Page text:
| JAKARTA, April 12
JAKARTA, April 12 Indonesia should quickly
impose a tax on mining exports, the industry minister said on
Thursday in comments likely to worry miners in the world's top
exporter of thermal coal and tin.
Government officials have previously said a 25 percent tax
on mining exports is being considered for this year and a 50
percent tax for next year, though miners and industry analysts
have speculated that such plans are likely to be toned down.
"The mining export tax has to be imposed as soon as
possible," Mohamad S. Hidayat told Reuters.
The tax plan is the latest in a series of proposed
regulations that have rattled Indonesia's mining sector both
because they could increase the cost of business and because of
a perception of inconsistent policymaking.
Mining is vital to Southeast Asia's largest economy, which
grew at 6.5 percent last year in part because the sector.
Other new regulations include a plan under which some
foreign mining companies must divest 51 percent within 10 years
and a proposed ban on the export of some unprocessed metals by
Even so, the outlook for Indonesia's mining sector remains
stable despite stringent regulations that are likely to drive up
the cost of business, ratings agency Standard & Poor's said on
"Standard & Poor's Ratings Services believes that while
mining regulations will become more onerous in Indonesia, the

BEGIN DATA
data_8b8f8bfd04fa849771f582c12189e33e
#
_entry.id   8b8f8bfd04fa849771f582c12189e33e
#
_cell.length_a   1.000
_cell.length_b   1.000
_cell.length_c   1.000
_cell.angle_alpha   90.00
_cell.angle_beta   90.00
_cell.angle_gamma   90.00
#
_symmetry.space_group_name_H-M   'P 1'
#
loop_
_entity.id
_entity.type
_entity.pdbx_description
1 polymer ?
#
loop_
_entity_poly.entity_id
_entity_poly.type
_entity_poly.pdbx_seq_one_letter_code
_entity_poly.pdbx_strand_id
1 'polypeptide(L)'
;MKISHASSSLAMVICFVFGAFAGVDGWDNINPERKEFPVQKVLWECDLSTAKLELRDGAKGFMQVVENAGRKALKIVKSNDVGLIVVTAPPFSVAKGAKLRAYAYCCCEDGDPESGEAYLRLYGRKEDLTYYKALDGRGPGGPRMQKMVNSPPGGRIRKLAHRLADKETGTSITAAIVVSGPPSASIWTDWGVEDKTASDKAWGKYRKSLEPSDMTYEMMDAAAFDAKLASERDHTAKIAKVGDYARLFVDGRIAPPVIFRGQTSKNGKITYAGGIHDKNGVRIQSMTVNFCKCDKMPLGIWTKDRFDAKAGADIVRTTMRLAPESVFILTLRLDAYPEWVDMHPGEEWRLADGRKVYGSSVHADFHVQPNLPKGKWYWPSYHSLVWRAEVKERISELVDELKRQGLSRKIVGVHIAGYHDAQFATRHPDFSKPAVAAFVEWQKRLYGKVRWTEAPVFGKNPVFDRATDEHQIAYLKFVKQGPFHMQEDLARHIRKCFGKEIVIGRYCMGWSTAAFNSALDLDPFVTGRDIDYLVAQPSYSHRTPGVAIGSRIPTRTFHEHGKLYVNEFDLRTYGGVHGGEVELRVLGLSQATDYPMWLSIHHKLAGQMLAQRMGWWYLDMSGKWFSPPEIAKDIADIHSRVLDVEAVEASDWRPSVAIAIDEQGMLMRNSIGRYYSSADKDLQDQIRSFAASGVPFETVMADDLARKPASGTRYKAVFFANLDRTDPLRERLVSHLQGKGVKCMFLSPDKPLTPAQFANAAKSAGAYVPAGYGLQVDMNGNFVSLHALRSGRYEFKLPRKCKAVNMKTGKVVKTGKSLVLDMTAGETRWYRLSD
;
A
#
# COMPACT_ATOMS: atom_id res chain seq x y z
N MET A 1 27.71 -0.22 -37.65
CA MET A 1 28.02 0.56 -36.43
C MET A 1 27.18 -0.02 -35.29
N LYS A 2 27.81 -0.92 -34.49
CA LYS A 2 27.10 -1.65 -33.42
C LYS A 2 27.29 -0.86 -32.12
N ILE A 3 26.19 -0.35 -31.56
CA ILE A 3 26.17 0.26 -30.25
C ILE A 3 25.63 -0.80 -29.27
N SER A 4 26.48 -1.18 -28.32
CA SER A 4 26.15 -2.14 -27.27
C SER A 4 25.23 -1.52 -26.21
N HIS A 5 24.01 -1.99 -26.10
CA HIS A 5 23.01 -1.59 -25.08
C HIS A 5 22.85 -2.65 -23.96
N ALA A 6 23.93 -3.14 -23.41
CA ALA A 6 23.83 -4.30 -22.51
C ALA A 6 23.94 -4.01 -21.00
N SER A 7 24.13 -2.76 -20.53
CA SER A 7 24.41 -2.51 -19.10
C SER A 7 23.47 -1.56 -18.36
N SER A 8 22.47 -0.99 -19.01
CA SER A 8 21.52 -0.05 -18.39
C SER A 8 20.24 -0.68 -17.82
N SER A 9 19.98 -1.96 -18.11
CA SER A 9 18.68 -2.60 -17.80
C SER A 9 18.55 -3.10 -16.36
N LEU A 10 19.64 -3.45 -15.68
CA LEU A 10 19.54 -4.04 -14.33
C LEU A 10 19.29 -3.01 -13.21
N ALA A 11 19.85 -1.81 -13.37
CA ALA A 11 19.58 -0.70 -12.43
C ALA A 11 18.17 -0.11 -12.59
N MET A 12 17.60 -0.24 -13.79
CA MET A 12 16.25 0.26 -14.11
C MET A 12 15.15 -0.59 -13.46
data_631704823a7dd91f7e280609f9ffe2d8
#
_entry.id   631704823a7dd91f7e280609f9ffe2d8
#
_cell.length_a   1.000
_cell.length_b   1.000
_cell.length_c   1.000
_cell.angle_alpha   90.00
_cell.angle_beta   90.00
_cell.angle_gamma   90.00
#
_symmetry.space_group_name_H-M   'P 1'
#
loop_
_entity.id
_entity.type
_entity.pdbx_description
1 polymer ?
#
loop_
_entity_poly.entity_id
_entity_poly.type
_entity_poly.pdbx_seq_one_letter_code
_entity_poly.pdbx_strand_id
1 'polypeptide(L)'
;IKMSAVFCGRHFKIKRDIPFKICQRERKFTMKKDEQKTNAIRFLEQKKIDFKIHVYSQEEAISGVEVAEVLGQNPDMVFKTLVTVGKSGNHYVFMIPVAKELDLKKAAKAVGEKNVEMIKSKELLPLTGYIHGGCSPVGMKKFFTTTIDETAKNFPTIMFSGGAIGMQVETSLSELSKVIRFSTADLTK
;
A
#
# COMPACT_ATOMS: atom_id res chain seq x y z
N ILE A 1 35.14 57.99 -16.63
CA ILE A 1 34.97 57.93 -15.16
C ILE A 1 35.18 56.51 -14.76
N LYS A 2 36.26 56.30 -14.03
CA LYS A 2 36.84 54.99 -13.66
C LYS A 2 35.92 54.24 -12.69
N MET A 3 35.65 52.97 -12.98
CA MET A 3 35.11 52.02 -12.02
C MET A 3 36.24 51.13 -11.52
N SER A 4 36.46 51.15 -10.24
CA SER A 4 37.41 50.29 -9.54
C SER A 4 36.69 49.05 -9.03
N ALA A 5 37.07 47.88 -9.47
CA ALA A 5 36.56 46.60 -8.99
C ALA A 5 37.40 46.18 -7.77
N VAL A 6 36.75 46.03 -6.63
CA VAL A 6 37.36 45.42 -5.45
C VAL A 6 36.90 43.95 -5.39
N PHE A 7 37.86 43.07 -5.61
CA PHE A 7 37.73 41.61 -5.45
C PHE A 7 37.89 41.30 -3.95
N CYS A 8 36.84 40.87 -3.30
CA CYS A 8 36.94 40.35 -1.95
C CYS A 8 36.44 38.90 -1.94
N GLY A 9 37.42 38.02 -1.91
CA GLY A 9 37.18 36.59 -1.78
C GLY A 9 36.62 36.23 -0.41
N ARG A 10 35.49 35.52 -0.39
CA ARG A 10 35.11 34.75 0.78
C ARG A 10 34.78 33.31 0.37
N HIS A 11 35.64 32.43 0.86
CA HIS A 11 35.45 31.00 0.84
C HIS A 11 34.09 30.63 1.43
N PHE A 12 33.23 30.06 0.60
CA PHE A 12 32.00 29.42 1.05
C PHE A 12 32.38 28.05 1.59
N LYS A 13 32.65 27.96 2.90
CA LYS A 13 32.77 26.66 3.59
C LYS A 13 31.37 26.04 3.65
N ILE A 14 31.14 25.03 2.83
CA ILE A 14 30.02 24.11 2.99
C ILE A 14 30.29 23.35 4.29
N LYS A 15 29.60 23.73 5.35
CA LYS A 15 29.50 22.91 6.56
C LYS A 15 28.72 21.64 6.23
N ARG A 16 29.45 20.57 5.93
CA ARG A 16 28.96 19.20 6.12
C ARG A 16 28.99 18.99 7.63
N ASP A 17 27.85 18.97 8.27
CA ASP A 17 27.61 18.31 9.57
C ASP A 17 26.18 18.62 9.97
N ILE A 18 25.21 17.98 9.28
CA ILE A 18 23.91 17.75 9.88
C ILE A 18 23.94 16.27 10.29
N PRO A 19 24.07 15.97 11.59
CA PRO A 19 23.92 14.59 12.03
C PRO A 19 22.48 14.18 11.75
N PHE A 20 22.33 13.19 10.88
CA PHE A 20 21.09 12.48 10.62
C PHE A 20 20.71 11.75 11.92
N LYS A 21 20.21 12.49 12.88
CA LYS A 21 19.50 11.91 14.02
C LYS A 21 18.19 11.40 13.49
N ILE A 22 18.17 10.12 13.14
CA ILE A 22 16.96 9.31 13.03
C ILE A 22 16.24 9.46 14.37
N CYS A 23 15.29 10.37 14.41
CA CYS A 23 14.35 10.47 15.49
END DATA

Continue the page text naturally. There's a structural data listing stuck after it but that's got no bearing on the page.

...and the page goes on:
government is unlikely to implement some of its more extreme
regulations," the agency said in a report.
The report posed a question that has exercised many in the
mining sector in recent weeks: will mining policy be driven
solely by attempts to derive more state benefit from the sector,
a policy sometimes called "resource nationalism"?
Or will that drive be tempered by fear of scaring off mining
investment from a country that is the world's largest exporter
of thermal coal and refined tin?
S&P said that ultimately prudence would determine policy and
Indonesian officials were mindful of the global competition for
investment in the mining sector, which contributes about 11
percent of GDP.
"The high economic importance of the mining sector to
Indonesia's central and regional governments provides a strong
incentive for the government to adopt reasonable regulations
that do not materially dent the sector's performance or its
attractiveness to investors," said Standard & Poor's credit
analyst Xavier Jean.
S&P is likely to release a report soon on the Indonesian
government's sovereign rating.
Fitch and Moody's agencies upgraded the country to
investment status in recent months in a reflection of its stable
fiscal policy framework, large domestic market and strong growth